The fact that I worry about COVID-19 does not increase the likelihood of having it or not having it. It just feels like it becomes more intense because we keep ruminating about it. And we live with a lot of unknowns in our lives. Choose to believe that, ‘Hey, today is good. Don’t have it today, not sick. I’m going to live. I’m going to take today and enjoy it and live and get things done that I need to get done.’ In fact, I initially said, ‘Oh, let’s hit the pause button here and wait until they get this figured out. And then I’ll press play again and go about living.’ 

Instead, it’s unknown. There are a lot of unknowns right now, but we actually live with all kinds of unknowns every day. It might help to remind yourself of some of those unknowns. Thirdly, you and I can recognize that we cope with uncertainty in other parts of our lives all the time. Try to envision exactly what your relationships are going to be like a year from now. How about work? What will two years, three years, four years, five years from now look like? There’s just a lot of stuff you and I don’t know. So we’ve had lots of practice in tolerating unknown things.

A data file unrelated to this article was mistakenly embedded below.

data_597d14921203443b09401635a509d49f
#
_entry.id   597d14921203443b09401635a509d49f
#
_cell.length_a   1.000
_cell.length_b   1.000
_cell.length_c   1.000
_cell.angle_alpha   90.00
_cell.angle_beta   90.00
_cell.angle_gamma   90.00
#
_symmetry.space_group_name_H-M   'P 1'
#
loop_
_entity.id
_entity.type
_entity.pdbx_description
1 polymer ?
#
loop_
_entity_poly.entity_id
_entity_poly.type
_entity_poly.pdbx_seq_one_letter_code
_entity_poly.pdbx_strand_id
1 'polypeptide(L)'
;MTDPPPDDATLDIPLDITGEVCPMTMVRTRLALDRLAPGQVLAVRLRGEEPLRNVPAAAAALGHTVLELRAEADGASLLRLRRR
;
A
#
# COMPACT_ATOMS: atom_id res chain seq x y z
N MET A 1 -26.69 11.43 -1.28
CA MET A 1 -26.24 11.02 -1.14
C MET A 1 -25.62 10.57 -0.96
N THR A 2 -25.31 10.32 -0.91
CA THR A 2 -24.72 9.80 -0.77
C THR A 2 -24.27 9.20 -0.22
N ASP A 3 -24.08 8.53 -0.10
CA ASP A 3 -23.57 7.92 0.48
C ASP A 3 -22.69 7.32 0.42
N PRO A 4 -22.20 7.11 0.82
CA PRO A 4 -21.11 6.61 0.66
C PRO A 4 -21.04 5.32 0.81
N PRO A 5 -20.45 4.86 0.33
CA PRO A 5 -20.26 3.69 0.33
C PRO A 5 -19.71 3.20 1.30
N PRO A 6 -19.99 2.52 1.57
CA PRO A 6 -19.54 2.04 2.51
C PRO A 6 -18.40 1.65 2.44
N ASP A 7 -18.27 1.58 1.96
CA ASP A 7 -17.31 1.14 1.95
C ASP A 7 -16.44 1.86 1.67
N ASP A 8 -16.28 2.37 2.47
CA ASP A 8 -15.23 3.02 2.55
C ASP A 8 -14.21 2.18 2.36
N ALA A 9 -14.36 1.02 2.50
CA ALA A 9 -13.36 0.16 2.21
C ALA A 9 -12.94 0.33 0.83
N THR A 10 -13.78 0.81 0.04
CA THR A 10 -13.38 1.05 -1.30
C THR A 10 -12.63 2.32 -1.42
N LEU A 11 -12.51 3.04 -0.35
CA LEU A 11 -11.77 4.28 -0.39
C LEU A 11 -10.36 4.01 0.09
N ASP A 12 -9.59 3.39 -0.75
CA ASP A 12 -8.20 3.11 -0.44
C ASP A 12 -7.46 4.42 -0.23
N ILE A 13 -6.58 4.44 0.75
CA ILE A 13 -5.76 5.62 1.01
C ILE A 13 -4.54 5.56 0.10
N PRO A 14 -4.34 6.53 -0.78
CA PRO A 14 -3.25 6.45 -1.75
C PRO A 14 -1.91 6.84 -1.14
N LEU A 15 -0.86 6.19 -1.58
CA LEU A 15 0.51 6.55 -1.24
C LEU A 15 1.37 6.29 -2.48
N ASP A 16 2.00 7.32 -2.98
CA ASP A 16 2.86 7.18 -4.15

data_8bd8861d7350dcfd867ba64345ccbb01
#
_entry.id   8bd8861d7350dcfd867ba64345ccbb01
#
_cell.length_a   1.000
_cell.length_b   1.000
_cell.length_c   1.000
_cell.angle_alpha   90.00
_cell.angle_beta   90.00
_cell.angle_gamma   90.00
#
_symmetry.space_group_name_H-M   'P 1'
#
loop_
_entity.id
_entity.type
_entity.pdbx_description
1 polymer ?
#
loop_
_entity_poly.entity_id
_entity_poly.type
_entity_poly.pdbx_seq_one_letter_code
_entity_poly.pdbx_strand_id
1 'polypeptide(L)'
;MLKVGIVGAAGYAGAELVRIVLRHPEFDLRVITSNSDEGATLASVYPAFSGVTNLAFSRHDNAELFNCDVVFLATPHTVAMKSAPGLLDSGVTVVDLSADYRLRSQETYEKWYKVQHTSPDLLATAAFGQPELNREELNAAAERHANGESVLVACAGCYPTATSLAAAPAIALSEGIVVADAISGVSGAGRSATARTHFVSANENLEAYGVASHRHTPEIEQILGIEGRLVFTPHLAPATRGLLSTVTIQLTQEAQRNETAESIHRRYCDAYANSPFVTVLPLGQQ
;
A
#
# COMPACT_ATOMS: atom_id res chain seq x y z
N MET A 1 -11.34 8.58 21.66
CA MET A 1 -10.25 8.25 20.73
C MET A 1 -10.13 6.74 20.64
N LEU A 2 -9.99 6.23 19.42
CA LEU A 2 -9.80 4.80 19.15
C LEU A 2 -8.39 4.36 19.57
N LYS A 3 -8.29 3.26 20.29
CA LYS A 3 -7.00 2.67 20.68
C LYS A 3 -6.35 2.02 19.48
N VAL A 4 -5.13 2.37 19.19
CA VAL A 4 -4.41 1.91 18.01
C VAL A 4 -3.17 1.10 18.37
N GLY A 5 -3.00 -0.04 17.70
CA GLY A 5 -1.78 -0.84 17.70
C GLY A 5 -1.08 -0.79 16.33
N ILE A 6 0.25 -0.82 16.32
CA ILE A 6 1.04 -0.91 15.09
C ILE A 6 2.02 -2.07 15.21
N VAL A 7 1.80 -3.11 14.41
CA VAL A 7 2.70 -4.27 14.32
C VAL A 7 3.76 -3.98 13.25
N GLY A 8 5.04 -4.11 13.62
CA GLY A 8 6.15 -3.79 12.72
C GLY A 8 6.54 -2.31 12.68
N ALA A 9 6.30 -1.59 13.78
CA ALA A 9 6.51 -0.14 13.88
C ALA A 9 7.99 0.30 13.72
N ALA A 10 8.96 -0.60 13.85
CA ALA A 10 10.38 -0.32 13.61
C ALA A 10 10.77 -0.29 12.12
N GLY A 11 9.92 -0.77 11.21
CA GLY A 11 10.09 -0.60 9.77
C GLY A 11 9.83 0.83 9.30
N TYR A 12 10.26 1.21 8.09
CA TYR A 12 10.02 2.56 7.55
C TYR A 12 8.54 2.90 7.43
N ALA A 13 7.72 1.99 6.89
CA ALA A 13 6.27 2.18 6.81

You and I can believe and recognize this is, in fact, true – that we’ve learned to tolerate the unknown all through our lives, and this is just another unknown. And in fact, I really see it happening within myself, and maybe within society in general, that we’re just learning to accept that this is a new thing we have to navigate. But it’s like a lot of other things in life – we don’t sit around worrying whether we’re going to get cancer or have a heart attack, or whether we’re going to do this or that.

To recap, the three ways of looking at things and thinking about them, are 1) we can choose to believe in our ability to manage whatever may come. 2) we can remind ourselves that uncertainty does not guarantee that bad things will happen. And 3) we can recognize that we can cope with the uncertainty in other parts of life. Certainly, we can deal with the uncertainty in these matters. 

Part 2 will focus on things to remember when you’re going through tough times. And Part 3 will be about how to do some practical things to help cope. 

I’d like to pray for you…